Another effect in many of the less overdriven U2 songs is reverb. Reverb adds a more subtle type of echo that simulates the sound bouncing off the walls of a room. I believe a plate reverb is used but any reverb type will do.
This boosts the overall amplitude while "squashing" the highest amplitude. This pulls the sound together to a more consistent centered volume. Because the highs are transformed from peaks to flat plateaus this also creates sustain. I recommend you begin any signal chain with this effect no matter what kind of music you play. Experimentation has taught me that the attack setting is very important to getting a nice sounding repeat from the delay unit. Minimum attack gives it a more "crisp" sound and more attack will "muddy" it. He originally used a MXR Dyna Comp.
This is the effect that really differentiates various U2 songs. Remember that amp settings are usually constant so the preamp is where the changes happen. Some preamps that The Edge has used are the Korg SDD-3000 (delay with built-in preamp), the Ibanez TS-9 Tube Screamer (shown below), Boss FET FA-1, and more.
Listed above are the effects used by most if not all U2 songs. There are many other effects that are specific to just a few songs like Wah, Fuzz (Elevation), Rotary (One), Shimmer and Chorus (With or Without), pitch shifting, etc.
TIP: For a lot of U2 songs you want the effects setup right on the edge of "breakup", meaning that the difference between playing softly and playing a little harder translates to the difference between a cleaner tone and a distorted overdriven tone. You can find the breakup line at almost any drive setting by using the volume knob on the guitar or the output level of the first pedal in the effects chain (Boss CS-3 in my case). For example I like the sound of the drive setting on the TS9 at about 11:00 which is pretty dirty, but I can bring that down towards the breakup line by reducing the level at the CS-3 or the volume at the guitar.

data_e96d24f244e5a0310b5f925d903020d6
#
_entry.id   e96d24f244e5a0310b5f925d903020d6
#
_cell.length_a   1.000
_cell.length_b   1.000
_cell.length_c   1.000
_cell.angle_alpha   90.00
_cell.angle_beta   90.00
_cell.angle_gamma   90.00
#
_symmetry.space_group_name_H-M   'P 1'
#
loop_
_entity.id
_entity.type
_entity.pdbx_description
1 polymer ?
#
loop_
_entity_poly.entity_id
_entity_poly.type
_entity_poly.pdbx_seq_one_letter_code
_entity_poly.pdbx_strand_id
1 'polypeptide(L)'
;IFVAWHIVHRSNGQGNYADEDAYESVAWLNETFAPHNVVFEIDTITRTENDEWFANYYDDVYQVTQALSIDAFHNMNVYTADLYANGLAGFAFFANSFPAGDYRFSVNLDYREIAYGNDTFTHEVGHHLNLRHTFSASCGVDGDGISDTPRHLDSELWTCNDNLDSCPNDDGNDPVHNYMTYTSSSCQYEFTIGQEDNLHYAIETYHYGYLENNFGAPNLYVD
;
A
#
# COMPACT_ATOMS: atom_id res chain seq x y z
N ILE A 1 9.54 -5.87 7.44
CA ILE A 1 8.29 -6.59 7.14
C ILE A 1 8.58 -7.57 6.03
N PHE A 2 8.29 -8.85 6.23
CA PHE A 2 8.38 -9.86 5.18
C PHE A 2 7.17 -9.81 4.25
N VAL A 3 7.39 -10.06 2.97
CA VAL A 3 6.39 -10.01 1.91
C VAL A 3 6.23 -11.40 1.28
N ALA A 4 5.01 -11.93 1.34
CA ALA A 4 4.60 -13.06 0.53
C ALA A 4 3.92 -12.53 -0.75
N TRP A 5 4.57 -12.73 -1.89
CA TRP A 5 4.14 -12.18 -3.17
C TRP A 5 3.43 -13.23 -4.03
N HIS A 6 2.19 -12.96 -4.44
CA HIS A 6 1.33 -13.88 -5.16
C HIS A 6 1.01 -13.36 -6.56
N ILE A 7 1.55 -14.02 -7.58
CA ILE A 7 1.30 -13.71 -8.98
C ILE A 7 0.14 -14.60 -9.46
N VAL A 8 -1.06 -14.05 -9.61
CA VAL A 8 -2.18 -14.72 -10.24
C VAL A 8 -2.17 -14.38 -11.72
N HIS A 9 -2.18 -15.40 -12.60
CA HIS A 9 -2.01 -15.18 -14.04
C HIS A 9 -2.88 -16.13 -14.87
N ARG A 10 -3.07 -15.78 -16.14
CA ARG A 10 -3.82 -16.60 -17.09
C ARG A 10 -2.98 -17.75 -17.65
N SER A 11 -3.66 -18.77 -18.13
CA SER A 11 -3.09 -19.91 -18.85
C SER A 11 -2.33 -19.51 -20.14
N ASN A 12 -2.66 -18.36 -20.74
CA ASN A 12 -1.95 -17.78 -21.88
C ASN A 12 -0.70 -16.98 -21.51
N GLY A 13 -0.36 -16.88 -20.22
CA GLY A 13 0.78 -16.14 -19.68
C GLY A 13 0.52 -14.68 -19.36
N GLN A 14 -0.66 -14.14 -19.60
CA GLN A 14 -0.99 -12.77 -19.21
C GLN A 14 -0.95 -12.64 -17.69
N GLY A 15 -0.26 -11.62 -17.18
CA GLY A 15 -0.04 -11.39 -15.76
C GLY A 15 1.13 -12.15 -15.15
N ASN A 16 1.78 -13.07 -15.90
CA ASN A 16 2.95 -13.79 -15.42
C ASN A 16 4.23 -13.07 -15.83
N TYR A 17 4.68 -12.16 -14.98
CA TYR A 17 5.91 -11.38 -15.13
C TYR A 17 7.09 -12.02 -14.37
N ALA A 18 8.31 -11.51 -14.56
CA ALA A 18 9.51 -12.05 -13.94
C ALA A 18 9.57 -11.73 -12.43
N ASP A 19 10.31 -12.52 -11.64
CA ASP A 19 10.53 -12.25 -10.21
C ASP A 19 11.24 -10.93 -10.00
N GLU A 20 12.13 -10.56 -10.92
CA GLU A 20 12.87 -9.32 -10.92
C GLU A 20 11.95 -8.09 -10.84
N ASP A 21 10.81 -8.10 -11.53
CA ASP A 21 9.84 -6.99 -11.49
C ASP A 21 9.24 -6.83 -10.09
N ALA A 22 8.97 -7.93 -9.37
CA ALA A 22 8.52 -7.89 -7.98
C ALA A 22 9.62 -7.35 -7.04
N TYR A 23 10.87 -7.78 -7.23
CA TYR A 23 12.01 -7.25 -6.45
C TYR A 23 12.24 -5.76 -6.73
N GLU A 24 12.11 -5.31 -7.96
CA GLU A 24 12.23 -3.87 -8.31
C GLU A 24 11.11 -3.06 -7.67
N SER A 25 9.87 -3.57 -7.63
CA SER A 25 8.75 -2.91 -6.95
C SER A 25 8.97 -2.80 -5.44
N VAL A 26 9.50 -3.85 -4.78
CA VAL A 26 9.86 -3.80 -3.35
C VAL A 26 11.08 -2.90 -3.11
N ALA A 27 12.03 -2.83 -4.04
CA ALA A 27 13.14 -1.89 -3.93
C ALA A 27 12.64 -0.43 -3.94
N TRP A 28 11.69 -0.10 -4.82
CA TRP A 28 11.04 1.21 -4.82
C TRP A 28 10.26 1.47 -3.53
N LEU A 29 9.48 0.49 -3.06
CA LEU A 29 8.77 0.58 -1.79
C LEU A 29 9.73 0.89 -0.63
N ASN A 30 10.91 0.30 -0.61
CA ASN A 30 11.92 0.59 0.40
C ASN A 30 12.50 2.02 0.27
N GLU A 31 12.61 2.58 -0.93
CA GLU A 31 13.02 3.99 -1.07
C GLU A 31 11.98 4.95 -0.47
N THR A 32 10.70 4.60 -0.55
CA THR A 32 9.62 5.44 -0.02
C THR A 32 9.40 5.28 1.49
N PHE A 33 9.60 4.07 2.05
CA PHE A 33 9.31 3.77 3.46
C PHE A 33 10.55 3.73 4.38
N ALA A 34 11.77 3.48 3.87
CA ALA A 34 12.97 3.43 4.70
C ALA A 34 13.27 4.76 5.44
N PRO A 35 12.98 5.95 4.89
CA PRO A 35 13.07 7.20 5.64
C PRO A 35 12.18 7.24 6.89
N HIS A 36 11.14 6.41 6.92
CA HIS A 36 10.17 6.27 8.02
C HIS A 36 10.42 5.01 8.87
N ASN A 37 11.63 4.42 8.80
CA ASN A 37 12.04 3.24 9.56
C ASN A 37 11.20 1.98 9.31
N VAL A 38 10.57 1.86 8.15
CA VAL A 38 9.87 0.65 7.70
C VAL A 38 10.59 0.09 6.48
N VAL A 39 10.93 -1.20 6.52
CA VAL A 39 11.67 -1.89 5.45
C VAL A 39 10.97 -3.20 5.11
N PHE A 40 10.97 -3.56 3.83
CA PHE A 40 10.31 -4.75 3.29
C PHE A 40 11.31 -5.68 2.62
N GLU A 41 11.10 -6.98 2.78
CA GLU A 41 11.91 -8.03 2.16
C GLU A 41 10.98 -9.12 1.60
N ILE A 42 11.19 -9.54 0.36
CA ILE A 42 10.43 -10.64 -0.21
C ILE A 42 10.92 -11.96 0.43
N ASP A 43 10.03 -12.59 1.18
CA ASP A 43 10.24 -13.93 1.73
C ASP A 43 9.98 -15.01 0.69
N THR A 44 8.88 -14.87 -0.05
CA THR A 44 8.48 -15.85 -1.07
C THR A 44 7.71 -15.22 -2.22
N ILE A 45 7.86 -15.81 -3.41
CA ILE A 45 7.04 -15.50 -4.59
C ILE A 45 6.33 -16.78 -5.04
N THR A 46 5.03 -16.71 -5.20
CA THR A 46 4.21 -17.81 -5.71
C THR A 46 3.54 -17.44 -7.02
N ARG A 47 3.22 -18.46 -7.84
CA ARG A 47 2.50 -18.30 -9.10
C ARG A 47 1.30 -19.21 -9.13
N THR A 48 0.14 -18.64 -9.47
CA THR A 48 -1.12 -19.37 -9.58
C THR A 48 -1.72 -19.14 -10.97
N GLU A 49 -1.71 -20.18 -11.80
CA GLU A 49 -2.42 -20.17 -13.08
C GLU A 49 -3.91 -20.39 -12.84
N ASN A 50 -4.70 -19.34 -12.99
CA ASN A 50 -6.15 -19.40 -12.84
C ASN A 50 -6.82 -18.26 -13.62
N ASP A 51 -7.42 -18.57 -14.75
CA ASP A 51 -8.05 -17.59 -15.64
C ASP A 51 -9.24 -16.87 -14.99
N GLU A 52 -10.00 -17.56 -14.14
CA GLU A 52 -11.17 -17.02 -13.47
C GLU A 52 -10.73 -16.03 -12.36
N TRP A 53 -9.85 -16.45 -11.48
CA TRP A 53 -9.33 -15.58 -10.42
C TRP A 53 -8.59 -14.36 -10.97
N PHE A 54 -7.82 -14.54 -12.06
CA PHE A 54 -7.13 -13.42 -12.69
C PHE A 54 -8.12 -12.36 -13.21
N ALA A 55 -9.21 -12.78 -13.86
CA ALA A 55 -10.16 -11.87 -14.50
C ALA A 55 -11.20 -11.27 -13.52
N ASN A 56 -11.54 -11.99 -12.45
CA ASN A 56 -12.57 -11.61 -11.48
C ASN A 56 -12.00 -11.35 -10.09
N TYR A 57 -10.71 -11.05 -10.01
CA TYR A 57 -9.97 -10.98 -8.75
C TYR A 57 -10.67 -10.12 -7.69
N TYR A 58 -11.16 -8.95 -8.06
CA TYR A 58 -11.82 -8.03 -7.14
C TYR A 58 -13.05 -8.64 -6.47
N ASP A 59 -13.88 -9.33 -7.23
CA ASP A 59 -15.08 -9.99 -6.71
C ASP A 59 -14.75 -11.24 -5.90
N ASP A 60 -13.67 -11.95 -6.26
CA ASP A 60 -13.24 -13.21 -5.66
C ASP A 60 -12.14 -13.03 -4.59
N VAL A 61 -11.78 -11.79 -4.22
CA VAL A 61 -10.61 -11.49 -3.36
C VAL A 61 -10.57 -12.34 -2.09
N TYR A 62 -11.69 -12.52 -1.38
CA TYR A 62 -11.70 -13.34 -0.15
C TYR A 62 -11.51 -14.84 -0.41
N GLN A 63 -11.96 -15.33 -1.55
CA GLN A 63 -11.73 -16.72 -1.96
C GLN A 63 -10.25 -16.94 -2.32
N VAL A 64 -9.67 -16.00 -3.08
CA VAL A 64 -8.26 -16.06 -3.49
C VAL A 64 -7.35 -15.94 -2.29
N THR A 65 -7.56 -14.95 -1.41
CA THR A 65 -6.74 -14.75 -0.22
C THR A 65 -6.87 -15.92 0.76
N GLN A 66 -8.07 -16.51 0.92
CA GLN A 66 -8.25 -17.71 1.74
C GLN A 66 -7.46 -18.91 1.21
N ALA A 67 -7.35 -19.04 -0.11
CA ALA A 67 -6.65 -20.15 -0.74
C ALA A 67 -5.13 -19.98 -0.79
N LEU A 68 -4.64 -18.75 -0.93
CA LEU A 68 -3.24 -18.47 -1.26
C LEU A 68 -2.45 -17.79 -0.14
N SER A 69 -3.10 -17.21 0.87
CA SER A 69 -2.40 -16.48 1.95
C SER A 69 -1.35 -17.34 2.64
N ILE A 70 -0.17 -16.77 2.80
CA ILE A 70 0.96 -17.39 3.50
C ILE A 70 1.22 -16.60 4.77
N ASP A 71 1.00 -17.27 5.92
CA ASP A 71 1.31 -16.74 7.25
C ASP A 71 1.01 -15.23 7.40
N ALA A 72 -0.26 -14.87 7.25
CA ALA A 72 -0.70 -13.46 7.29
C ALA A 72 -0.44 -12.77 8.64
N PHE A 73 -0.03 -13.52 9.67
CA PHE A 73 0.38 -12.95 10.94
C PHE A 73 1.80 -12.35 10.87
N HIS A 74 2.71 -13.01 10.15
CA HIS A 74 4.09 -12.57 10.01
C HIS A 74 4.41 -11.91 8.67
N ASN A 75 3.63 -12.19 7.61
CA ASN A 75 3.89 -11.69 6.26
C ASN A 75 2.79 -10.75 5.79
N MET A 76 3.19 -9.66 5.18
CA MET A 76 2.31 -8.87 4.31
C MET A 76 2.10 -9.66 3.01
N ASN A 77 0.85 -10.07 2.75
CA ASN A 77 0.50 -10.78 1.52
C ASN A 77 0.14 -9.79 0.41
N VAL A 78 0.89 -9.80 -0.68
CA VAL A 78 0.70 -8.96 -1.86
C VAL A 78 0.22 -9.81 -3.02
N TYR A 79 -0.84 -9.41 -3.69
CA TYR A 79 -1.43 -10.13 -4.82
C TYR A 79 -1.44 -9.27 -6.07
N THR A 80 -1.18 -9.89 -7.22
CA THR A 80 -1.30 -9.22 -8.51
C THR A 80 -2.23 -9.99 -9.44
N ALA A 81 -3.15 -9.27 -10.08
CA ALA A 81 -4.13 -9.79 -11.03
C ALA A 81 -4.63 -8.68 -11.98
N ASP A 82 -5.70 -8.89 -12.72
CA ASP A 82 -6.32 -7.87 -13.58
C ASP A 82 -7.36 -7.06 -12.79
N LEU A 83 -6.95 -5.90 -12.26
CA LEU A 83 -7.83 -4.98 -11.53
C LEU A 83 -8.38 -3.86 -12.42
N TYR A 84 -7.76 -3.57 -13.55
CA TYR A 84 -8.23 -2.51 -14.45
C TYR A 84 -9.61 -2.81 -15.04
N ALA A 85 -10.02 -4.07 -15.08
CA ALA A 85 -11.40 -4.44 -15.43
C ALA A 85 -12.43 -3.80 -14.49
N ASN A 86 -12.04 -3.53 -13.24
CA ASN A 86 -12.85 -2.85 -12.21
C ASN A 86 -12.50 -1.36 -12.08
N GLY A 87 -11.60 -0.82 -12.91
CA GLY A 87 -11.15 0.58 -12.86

Order: Typically distortion and modulation effects come before the amp and time-based effects like delay, reverb, and chorus come after. The amplifier the Edge uses does not have an effects loop so he put all the effects before the amp.
Below is my current effects chain in order. None of the settings in this photo are correct. The Morningstar SDD Pre is built by James Toh in Singapore. It sounds beautiful. I have never owned a Korg SDD 3000 so I cannot compare the two.
I keep the Liverpool at these settings (Mid 1:00, Char 11:30, Drive 10:00, Low 11:30, High 1:00). I generally keep the SDD preamp at (Input 3:00, output 1:30 or 3:00). I think the drive on the TS9 sounds best at 11:00 for a dirty sound but I also like it at 9:00 and 7:00 too, and I sometimes drop the level a bit, The real tone tuning happens on the CS3 and GE-7. There is so much to say about the nuances of the level, compression (sustain), and attack settings that I won't even try to get into it here. Play with them a lot. I never wanted them above 12:00 and commonly turn them down quite a lot, then use the level on the GE-7 as boost which has a huge effect on the preamp. I add a NS-2 to the chain for super high gain songs. I plan to buy a FA-1 and OD-2 at some point.
The Edge constantly changes his songs. Likewise you may find a tone that is different from the original but arguably better. Learn a song by copying, then I suggest getting comfortable with differences and changes that suit you and your gear. Make it your own and I think you will be happier than trying for a perfect match.
If you have the money and don't want to mess around just get yourself a Fractal Audio Axe FX II with a MIDI footcontroller. That's all you will need to play any U2 song close enough.